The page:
In supervised machine learning (ML), the ML system learns by example to recognize things, such as objects in images or speech. Humans provide these examples to ML systems during their training in the form of labeled data. With enough labeled data, we can generally build accurate pattern recognition models.
The problem is that training accurate models currently requires lots of labeled data. For tasks like machine translation, speech recognition or object recognition, deep neural networks (DNNs) have emerged as the state of the art, due to the superior accuracy they can achieve. To gain this advantage over other techniques, however, DNN models need more data, typically requiring 109 or 1010 labeled training examples to achieve good performance.
The commercial world has harvested and created large sets of labeled data for training models. These datasets are often created via crowdsourcing: a cheap and efficient way to create labeled data. Unfortunately, crowdsourcing techniques are often not possible for proprietary or sensitive data. Creating data sets for these sorts of problems can result in 100x higher costs and 50x longer time to label.
To make matters worse, machine learning models are brittle, in that their performance can degrade severely with small changes in their operating environment. For instance, the performance of computer vision systems degrades when data is collected from a new sensor and new collection viewpoints. Similarly, dialog and text understanding systems are very sensitive to changes in formality and register. As a result, additional labels are needed after initial training to adapt these models to new environments and data collection conditions. For many problems, the labeled data required to adapt models to new environments approaches the amount required to train a new model from scratch.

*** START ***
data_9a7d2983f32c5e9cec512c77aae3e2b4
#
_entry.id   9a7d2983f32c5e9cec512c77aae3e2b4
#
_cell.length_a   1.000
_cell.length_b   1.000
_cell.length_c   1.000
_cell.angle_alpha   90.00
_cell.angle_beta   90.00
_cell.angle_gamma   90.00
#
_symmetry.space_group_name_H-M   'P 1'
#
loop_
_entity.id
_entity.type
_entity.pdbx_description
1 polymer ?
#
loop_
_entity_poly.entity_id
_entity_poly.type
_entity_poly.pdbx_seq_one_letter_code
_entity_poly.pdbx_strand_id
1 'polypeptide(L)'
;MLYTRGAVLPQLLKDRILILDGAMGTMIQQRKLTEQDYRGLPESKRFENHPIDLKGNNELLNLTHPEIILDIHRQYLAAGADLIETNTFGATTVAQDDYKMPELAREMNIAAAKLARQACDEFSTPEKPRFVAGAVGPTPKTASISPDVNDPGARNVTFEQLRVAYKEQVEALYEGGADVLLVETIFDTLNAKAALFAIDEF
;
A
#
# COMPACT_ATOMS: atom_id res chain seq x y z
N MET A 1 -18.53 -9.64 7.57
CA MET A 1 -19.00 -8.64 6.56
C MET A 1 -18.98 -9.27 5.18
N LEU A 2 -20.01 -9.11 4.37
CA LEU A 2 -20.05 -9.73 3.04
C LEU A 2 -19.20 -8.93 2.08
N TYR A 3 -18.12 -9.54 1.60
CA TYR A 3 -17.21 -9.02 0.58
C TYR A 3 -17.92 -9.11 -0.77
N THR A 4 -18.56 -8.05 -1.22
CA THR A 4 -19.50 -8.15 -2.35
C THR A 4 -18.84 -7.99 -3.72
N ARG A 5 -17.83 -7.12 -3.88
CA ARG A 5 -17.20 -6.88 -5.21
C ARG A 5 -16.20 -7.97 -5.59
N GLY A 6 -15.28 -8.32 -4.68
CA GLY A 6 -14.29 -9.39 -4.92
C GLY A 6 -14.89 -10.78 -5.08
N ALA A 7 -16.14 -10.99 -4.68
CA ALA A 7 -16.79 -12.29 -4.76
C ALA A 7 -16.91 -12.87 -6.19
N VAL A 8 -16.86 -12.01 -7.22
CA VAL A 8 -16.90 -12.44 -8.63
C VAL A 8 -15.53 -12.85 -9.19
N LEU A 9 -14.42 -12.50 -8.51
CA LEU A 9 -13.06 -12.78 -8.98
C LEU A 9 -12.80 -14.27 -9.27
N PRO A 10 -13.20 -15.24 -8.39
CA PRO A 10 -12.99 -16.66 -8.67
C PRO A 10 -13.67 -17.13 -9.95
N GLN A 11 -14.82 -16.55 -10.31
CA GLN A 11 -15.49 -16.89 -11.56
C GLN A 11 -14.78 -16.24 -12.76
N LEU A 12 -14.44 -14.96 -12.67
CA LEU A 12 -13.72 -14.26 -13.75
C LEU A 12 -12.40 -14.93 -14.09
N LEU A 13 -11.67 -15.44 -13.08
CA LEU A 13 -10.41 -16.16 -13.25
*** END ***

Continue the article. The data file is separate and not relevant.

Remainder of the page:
The Learning with Less Labels (LwLL) program aims to make the process of training machine learning models more efficient by reducing the amount of labeled data required to build a model by six or more orders of magnitude, and by reducing the amount of data needed to adapt models to new environments to tens to hundreds of labeled examples.
In order to achieve the massive reductions of labeled data needed to train accurate models, the LwLL program will focus on two technical objectives:
Additional information is available in the LwLL BAA
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